Despite these advantages, it does not provide detailed information on crime victims. Also important to consider, the UCR includes information only on crimes that are reported to the police or of which the police are aware. In this way, all crimes that occur are not represented, especially because, as discussed shortly, crime victims often do not report their victimization to the police. Another limitation of the UCR as a crime data source is that the Part I index offenses do not cover the wide range of crimes that occur, such as simple assault and sexual assaults other than rape, and federal crimes are not counted. Furthermore, the UCR uses the hierarchy rule. If more than one Part I offense occurs within the same incident report, the law enforcement agency counts only the highest offense in the reporting process. These exclusions also contribute to the UCR’s underestimation of the extent of crime. Accuracy of the UCR data is also affected by law enforcement’s willingness to participate in the program and to do so by reporting to the FBI all offenses of which they are aware.
Crime as Measured by the UCR
Nonetheless, the UCR can be used to paint a picture of crime in the United States. In 2015, the police became aware of 1,197,704 violent crimes and 7,993,631 property crimes. According to the UCR data, the most common offense is larceny-theft. Aggravated assaults are the most common violent crime, although they are outnumbered by larceny-thefts.
Want to Know More? Earn a Master’s Degree in Criminal Justice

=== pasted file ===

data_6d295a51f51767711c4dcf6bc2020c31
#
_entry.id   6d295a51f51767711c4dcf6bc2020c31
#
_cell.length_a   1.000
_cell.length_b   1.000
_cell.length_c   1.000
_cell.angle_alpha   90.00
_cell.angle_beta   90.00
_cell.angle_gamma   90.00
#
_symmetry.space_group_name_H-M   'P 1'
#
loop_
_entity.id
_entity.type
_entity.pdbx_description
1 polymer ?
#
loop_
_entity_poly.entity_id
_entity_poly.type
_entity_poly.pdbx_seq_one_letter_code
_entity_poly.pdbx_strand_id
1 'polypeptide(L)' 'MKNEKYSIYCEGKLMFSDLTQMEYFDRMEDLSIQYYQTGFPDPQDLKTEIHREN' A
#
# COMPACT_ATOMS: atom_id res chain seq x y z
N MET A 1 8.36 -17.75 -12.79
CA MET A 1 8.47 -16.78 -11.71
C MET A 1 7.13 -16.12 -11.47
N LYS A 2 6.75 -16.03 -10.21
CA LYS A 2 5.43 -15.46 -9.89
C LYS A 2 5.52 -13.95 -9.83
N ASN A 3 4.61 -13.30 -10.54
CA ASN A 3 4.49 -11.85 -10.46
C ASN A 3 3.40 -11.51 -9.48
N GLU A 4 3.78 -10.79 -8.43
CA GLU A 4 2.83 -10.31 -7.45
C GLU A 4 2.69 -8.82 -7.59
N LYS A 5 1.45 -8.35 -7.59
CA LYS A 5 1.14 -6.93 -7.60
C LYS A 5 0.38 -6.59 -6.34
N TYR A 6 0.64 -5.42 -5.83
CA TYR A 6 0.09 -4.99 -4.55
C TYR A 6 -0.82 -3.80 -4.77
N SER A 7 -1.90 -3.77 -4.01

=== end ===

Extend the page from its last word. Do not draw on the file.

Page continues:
If you are interested in learning more, an online criminal justice master’s degree program could be a great fit for you.
By earning an MS in Criminal Justice degree online, you can gain the skills and expertise needed to advance your career as a leader in criminal justice. A master’s degree might also increase your salary. According to the U.S. Bureau of Labor Statistics, master’s degree holders earn 20% more in median weekly earnings than those with a bachelor’s degree.3
In addition to the MS in Criminal Justice program, Walden’s criminal justice online degree programs include the MS in Criminal Justice Leadership and Executive Management, as well as bachelor’s and doctoral degree programs.Grow your career opportunities and make a greater difference in your community by furthering your criminal justice education online. Start working toward your master’s degree today.
Walden University is an accredited institution offering MS in Criminal Justice and MS in Criminal Justice Leadership and Executive Management degree programs online. Expand your career options and earn your degree in a convenient, flexible format that fits your busy life.
Walden University is accredited by The Higher Learning Commission, www.hlcommission.org.